Patterson: — we went back and forth. I'd do a version, he'd do a version, which was kind of fun. What separates both of the books from anything that I've written or anything that I read is just the authenticity about it. People are not great at creating fiction of presidential characters. They have trouble getting it right, believable and real. The wonderful thing about working with President Clinton is that it's real.
PEOPLE: Tell us a specific detail that President Clinton either corrected or inserted.
Patterson: Not just details, a lot of stuff, but president, the thing in the embassy —
Clinton: There's a Chinese guy in the mix here, who hates the president and hates America, because his father was one of the three Chinese citizens killed (in the U.S. bombing of a Chinese Embassy). That's the sort of thing that I wanted to make sure we got right — that people understood it could actually happen.
Patterson: Matthew Keating, he's a retired U.S. president, so the president would lay in what the powers and frustrations of retired U.S. president are. Pretty much everything in the book, the president will fill in, 'Okay, here's if this happened in real life, here's what the Secret Service would do, what the CIA would do' —
PEOPLE: In the book, Melanie "Mel" Keating, when she was first daughter, was the subject of a Saturday Night Live skit mocking her thick glasses. So I caught a whiff of (President Clinton's daughter) Chelsea in Mel's character.
Patterson: We tried not to do that. There's very little. A little bit, but not much. Mel is probably the hero of the book. She is not a victim.
PEOPLE: President Keating, at one point, talks about his post-White House anxiety dream about the military aide who carries the nuclear codes. Did you have post-White House anxiety dreams?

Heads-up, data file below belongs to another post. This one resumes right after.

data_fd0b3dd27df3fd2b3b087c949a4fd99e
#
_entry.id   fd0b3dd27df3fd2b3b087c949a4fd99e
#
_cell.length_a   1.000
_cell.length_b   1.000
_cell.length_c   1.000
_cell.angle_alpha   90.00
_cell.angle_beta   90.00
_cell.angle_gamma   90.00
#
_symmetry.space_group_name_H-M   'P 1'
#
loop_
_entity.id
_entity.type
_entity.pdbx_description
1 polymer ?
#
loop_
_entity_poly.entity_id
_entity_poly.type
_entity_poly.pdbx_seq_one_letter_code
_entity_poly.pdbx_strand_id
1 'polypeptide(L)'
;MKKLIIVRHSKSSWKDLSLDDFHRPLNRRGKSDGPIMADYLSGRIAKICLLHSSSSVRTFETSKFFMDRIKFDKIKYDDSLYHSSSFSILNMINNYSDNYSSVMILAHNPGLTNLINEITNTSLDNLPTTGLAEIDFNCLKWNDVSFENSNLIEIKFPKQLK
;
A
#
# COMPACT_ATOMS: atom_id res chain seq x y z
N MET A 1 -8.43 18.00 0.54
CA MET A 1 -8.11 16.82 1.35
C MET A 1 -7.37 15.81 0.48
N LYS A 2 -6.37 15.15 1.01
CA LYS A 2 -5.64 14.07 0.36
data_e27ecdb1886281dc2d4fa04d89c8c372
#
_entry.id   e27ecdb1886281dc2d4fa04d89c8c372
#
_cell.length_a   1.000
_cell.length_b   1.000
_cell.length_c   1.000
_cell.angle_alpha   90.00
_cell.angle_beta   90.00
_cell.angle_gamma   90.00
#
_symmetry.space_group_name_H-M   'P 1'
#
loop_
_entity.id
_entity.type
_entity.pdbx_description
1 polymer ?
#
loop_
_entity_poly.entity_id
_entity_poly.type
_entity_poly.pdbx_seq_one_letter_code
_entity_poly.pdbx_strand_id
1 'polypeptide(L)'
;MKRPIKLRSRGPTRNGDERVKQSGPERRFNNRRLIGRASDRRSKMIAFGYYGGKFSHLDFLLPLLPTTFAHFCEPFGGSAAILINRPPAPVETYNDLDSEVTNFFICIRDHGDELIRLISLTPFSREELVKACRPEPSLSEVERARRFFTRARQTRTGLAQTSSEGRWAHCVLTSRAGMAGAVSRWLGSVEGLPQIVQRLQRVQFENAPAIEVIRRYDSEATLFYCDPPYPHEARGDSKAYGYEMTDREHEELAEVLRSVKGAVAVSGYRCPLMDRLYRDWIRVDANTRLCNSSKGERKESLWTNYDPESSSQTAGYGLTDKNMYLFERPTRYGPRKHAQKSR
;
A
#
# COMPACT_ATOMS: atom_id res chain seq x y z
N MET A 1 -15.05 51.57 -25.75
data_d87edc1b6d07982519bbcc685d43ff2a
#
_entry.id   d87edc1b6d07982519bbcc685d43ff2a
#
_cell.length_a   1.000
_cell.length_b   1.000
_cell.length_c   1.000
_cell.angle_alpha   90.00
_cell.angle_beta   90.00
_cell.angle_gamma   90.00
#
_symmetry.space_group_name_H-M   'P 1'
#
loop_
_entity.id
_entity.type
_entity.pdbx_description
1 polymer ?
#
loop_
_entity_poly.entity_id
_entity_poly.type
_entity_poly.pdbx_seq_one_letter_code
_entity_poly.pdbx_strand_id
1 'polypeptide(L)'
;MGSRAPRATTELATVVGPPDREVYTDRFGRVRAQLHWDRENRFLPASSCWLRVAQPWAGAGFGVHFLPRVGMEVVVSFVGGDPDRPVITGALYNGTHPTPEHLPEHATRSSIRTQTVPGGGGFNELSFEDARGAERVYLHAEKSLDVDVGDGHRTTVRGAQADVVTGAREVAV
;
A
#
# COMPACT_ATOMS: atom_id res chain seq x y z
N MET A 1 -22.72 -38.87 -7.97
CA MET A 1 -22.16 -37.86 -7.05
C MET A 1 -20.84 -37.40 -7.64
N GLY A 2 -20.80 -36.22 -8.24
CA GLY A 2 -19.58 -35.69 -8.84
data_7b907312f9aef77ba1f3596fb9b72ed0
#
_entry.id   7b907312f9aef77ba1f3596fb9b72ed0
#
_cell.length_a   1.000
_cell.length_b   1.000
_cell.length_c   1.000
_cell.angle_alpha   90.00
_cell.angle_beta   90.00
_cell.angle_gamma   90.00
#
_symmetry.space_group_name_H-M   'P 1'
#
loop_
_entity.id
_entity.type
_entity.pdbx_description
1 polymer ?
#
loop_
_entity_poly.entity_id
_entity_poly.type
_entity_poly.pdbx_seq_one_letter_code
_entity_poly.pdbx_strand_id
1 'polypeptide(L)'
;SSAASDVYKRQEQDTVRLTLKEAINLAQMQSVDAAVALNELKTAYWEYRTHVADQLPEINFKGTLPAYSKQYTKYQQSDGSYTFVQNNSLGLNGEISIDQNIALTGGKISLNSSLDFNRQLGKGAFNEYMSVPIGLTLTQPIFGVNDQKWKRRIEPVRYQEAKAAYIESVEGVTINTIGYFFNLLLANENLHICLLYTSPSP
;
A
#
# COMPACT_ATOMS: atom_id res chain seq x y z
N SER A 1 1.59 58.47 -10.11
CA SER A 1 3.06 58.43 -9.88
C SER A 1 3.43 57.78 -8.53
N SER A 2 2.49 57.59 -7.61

Patterson: He has them now. (Laughter.)
Clinton: The only anxiety I felt was, for about three weeks, I was anxious because they didn't play a song when I walked in the room anymore.
Patterson: That should be a relief, actually.
Clinton: I promised myself I wouldn't waste a day of my life wishing I could still do something I couldn't do anymore. I like being able to walk the streets now and go up to people and shake hands with them and listen to them. I've liked it.
PEOPLE: You mentioned missing golf.
Patterson: We played golf a couple times.
Clinton: Well, Jim gave me a putter which says, "Guaranteed two putt" on it. I'm going to take it out. He's a better golfer than I am, so I need to guarantee two putts. I'm going to carry it every time we play together.
Patterson: It was for Christmas, and he gave me —
Clinton: Socialist Monopoly. Monopoly for Socialists. This was our Christmas presents to each other this year.
RELATED VIDEO: Bill Clinton and James Patterson Speak About New Novel
PEOPLE: Are you already talking about your third book together or are you thinking you might cheat on him and maybe do a romance novel with Stacey Abrams next?
Patterson: Oh, he better not! We'll get to that (third book).
Clinton: I hope so. I'm ready. I'll tell you what, if he left me for Stacey Abrams, I wouldn't blame him. She has a luminous mind. She is so special.